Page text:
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June 19, 2013
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Shailene Woodley’s role of Mary Jane completely cut from Amazing Spider-Man 2

— Posted by Ryan


 

With the characters and roles quickly filling up in Amazing Spider-Man 2, I was sure that something was going to happen to manage so many different character plots. According to Deadline, Shailene Woodley will not be playing the role of Mary Jane in the next Spider-Man film. The role is not being completely cut from the franchise, it is instead being put on hold until the third film. The reason for this move was to keep focus on the development of the relationship between Peter (Andrew Garfield) and Gwen (Emma Stone).

 

Despite shooting a handful of scenes as Mary Jane Watson in Sony’s The Amazing Spider-Man 2, Shailene Woodley will not be appearing in the superhero sequel after all, the studio confirms. The Mary Jane character – the most famous of Peter Parker’s comic book love interests – will instead be pushed to the third film so that the rebooted franchise can focus on the relationship between Peter (Andrew Garfield) and Gwen Stacy (Emma Stone) first established in 2012′s The Amazing Spider-Man.

Via: Deadline

 

This is honestly a good thing. When characters start stacking up in films, I begin to worry. We already have Peter, Gwen, Rhino, Electro, Harry Osborn, Norman Osborn, and a possibility of the Vulture appearing in the film. I don’t think that there is enough room for as many characters as they currently have and I would be happy to see some more cut unless there plans are to keep the roles at a borderline cameo level. The focus should be Gwen and Peter, and if Gwen supposedly dies, then it should be a smooth transition into the Mary Jane storyline as it was in the comics.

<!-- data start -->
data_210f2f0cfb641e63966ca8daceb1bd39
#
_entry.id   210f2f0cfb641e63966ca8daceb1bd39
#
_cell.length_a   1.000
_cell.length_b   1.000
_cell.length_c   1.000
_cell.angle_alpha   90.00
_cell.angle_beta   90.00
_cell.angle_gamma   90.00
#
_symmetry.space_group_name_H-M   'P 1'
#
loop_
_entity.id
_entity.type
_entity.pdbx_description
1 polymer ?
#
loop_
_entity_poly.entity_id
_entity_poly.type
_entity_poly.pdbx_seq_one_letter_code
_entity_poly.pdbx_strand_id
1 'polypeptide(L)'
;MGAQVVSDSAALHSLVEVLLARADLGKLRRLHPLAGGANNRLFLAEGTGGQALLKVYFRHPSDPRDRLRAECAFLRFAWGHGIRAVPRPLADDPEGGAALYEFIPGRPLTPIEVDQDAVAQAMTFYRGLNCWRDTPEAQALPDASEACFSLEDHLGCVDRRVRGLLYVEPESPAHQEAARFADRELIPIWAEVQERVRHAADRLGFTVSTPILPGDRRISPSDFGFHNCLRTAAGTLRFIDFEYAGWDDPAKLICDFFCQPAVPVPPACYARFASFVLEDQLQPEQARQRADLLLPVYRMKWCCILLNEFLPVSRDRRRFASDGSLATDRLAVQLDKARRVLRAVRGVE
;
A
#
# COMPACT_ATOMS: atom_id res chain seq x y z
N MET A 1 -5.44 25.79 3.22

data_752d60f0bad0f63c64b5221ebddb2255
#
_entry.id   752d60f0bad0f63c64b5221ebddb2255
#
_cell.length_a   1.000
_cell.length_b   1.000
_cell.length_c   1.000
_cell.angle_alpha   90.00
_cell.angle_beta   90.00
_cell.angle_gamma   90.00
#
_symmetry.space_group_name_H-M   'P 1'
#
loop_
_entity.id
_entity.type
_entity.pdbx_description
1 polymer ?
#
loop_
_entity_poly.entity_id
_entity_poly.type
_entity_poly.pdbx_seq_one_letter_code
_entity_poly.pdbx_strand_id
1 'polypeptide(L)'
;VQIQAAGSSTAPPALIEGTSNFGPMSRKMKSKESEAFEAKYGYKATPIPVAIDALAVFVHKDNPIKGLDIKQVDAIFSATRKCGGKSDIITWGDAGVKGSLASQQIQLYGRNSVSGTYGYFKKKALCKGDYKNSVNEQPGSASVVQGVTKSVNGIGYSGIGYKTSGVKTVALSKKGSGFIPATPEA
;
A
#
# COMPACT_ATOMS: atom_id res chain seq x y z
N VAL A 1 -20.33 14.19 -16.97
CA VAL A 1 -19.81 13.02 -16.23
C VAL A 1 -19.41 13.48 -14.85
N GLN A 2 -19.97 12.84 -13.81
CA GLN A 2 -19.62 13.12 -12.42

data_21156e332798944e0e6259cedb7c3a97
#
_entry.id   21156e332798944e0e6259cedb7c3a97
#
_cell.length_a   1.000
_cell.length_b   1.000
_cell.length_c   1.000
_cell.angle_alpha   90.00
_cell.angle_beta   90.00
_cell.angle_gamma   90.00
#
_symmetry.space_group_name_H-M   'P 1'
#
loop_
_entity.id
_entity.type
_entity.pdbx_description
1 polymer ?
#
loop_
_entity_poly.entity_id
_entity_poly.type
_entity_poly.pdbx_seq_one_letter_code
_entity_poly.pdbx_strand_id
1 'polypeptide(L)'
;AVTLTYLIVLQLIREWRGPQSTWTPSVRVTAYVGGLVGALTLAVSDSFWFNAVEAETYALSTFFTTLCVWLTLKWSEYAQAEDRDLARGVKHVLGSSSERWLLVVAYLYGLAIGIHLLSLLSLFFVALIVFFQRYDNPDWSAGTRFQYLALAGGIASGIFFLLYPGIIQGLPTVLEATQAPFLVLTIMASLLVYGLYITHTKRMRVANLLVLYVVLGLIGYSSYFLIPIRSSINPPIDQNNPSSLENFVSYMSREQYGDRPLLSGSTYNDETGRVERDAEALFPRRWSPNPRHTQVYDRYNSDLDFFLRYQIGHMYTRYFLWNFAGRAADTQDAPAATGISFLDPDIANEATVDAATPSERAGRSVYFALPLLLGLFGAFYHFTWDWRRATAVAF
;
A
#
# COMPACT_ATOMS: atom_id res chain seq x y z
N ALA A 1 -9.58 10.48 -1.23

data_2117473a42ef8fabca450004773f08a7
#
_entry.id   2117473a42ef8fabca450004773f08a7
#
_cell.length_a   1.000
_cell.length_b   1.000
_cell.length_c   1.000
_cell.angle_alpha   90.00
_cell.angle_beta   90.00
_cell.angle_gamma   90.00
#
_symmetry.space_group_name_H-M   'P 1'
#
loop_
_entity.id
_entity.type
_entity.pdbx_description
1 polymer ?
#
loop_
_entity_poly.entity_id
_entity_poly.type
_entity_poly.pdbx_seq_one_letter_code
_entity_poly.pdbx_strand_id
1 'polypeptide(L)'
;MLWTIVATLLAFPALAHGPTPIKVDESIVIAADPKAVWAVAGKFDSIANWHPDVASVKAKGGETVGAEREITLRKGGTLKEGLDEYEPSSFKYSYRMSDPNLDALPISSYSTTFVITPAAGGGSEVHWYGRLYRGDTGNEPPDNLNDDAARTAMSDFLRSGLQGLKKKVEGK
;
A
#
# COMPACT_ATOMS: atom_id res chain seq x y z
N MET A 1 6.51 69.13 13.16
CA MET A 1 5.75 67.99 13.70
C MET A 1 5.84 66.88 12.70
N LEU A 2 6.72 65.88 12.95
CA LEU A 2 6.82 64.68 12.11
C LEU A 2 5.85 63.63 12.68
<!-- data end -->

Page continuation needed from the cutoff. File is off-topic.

This post was written by :

who has written 309 posts on The Movie Blog

First and foremost, Ryan Brown is a fan. He has been an avid fan of both the theater and cinema since an early age and his passion for both has been continually growing ever since. When dissecting a film, he focuses on all elements of film-making including some fan/cult factors. He believes that character development is the foundation of a good film and usually starts his analysis of a film from there moving forward. His writing style may be influenced by his background of narrative and argumentative studies in the subject, but he tends to enjoy a more conversational style to better interact with the readers, unlike some other pretentious and pompous writers.

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